The World According to Kimya
It is easy to predict what one will come across backstage after a concert.  There will be the bubbly assistant, the upstaged opening band, and the beautiful blonde, towering over them all with her all-too-cool attitude.  I knew all of these people were coming, I imagined it just that way.  What I could not have predicted was the presence of a young woman of talent, intelligence, and geniune kindness seated quietly between two members of my favorite band.  Perched next to the likes of Albert Hammond, Jr. and Nick Valensi of The Strokes it might be easy not to notice Kimya Dawson.  But she is there. And she is everywhere, and she is doing things her way.

When we meet up the next day at Seattle's Pike Place Market, Kimya is talkative but shy.  She starts talking about something excitedly and then catches herself from time to time and gets a little quiet.  But her personality is what shines through and makes her completely irresistable.  Kimya has her own way of doing things and her approach is admirable.

"I'm really comfortable with the way I do things.  When I go to shows like last night, and I've played shows with them and had a super-fun time on tours like that... but it's really overwhelming."

A founding member of New York City band The Moldy Peaches, Dawson first started writing music with fellow member Adam Green when he was just a young teenager, in 1994.  When both moved to Port Townsend, Washington in 1998 they joined forces with a couple of friends to form the band but, as Dawson says, none of them could ever have imagined performing the songs for a live audience.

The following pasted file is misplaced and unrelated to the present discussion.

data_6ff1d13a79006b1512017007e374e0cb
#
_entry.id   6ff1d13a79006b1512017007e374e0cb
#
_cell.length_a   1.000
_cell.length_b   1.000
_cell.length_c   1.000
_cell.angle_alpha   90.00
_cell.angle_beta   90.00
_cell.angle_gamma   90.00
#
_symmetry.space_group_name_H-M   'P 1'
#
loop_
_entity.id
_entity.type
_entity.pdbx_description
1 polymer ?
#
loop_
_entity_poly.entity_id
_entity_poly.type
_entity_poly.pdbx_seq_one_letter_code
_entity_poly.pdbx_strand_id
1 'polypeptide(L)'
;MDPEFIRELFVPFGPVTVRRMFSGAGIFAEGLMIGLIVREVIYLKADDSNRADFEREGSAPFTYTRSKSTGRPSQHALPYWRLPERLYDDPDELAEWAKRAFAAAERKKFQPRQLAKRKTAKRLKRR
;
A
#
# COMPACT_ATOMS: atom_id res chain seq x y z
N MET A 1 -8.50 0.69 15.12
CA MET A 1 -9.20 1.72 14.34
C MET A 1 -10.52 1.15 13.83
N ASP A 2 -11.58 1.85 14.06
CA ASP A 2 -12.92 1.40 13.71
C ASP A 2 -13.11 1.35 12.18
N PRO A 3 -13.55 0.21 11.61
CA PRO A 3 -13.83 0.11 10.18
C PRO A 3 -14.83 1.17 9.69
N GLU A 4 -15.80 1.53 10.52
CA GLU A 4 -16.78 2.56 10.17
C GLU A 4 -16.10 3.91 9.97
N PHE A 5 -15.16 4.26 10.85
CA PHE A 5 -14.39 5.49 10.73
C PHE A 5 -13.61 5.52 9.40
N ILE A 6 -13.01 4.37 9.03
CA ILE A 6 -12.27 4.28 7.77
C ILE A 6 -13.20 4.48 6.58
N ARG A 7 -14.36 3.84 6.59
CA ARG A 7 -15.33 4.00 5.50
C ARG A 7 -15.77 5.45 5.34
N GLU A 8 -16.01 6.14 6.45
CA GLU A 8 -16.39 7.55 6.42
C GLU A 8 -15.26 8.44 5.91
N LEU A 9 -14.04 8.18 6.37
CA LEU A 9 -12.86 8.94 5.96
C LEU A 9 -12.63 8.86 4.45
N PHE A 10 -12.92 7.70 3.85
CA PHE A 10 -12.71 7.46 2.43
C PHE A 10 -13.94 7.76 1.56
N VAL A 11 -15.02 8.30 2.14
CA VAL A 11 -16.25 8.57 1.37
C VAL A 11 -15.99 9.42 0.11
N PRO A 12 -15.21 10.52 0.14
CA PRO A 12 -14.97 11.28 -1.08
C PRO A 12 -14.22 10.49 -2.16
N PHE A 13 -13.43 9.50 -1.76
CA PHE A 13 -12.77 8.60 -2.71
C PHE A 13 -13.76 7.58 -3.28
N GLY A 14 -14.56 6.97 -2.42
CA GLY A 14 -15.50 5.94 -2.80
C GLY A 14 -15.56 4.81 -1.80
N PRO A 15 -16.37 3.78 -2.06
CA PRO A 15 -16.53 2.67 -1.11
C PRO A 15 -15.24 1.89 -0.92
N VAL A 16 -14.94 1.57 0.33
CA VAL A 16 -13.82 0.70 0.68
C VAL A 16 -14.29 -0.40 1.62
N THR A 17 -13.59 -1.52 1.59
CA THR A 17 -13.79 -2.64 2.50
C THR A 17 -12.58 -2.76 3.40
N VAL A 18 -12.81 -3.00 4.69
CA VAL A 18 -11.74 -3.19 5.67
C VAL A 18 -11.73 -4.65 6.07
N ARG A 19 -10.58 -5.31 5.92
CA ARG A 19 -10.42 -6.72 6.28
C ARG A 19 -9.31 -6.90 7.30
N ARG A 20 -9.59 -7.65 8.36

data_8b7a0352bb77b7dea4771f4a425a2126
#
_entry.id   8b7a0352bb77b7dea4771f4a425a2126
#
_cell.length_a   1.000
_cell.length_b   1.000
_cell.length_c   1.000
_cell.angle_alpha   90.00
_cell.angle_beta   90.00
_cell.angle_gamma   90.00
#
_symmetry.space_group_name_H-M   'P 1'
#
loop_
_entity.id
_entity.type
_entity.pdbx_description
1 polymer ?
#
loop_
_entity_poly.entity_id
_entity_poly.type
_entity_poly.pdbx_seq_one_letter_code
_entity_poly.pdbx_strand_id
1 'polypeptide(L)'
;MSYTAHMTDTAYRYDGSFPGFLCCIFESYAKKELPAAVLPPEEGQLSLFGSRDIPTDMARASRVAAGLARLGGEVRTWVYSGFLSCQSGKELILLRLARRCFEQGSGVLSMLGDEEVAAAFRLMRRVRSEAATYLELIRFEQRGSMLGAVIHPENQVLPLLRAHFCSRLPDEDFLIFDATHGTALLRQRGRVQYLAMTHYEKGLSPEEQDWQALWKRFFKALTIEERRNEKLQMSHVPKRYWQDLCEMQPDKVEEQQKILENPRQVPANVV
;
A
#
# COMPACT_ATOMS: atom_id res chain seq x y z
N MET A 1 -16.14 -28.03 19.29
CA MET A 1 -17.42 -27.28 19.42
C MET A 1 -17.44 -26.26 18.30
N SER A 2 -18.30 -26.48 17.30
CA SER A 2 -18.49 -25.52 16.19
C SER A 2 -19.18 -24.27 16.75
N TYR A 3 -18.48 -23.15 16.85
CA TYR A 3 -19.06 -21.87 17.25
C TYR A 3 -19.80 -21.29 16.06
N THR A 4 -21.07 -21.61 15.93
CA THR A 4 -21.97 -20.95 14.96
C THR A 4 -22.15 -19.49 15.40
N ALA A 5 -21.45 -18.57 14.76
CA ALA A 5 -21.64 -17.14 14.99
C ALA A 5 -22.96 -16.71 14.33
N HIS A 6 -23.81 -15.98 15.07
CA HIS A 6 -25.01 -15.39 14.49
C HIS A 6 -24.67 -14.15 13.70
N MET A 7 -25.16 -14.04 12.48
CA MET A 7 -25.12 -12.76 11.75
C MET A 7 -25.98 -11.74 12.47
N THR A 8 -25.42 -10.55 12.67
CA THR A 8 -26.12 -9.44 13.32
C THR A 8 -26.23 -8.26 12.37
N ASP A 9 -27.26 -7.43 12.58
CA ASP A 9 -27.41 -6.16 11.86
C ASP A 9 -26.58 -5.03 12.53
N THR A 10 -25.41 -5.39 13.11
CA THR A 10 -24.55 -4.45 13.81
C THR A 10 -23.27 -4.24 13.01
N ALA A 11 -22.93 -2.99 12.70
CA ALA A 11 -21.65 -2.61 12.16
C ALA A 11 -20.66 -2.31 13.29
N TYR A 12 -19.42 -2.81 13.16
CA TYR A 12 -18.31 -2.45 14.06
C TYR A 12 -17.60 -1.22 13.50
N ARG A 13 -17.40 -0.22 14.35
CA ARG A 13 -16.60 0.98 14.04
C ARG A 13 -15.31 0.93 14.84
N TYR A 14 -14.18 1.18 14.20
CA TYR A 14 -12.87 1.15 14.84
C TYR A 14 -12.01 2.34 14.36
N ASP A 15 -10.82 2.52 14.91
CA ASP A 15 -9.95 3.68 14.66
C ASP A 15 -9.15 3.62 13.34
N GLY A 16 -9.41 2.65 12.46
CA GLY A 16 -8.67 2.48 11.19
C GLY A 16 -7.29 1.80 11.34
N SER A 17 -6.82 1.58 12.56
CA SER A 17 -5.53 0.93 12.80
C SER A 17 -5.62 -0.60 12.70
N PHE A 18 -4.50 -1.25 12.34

A little trouble paying the electric bill later, The Moldy Peaches performed their first show, selling CD-Rs to interested attendees, and their journey began.

That journey eventually took them back to New York City, where Dawson and Green met The Strokes and joined their residency at the Mercury Lounge.  The two groups became quick friends and began touring together as both careers picked up speed.  Dawson describes the tours as "so good" and "a surprisingly perfect thing," because, she claims, The Strokes were saying the same things in a different way than the Peaches.

"We were just different enough and the same enough in being nice kids and wanting to just have a good show."

2002 saw Adam and Kimya's solo careers take off, which has brought them both to today. 

"People say 'Don't you miss big tours and fancy hotels?' and... not really.  I don't consider it a step back to do things the way I do them because I'm totally content.  It's almost like that is a novelty and this is ideal."

"This" is Kimya's solo career in full swing.  With three albums under her belt, Dawson tours the country almost constantly, meeting and greeting fans, family, and friends.  And she loves it.

"I just like nice people," she says and then laughs, "and people who can deal with the fact that I'm, like, the most transient friend."

"Usually every five weeks I'm like 'I'd like to go home' and then after two days at home I'm like 'I'd like to leave.'  I'm just not good at staying in one place."

Dawson's extensive touring included an opening spot for friends Third Eye Blind on their 2003 tour.

"I admire Third Eye Blind.  They are a pop sensation that isn't that pop, that isn't that sensational anymore.  But they are really nice boys and their shows are really fun.  It's just neat to be a part of something that you think is cool."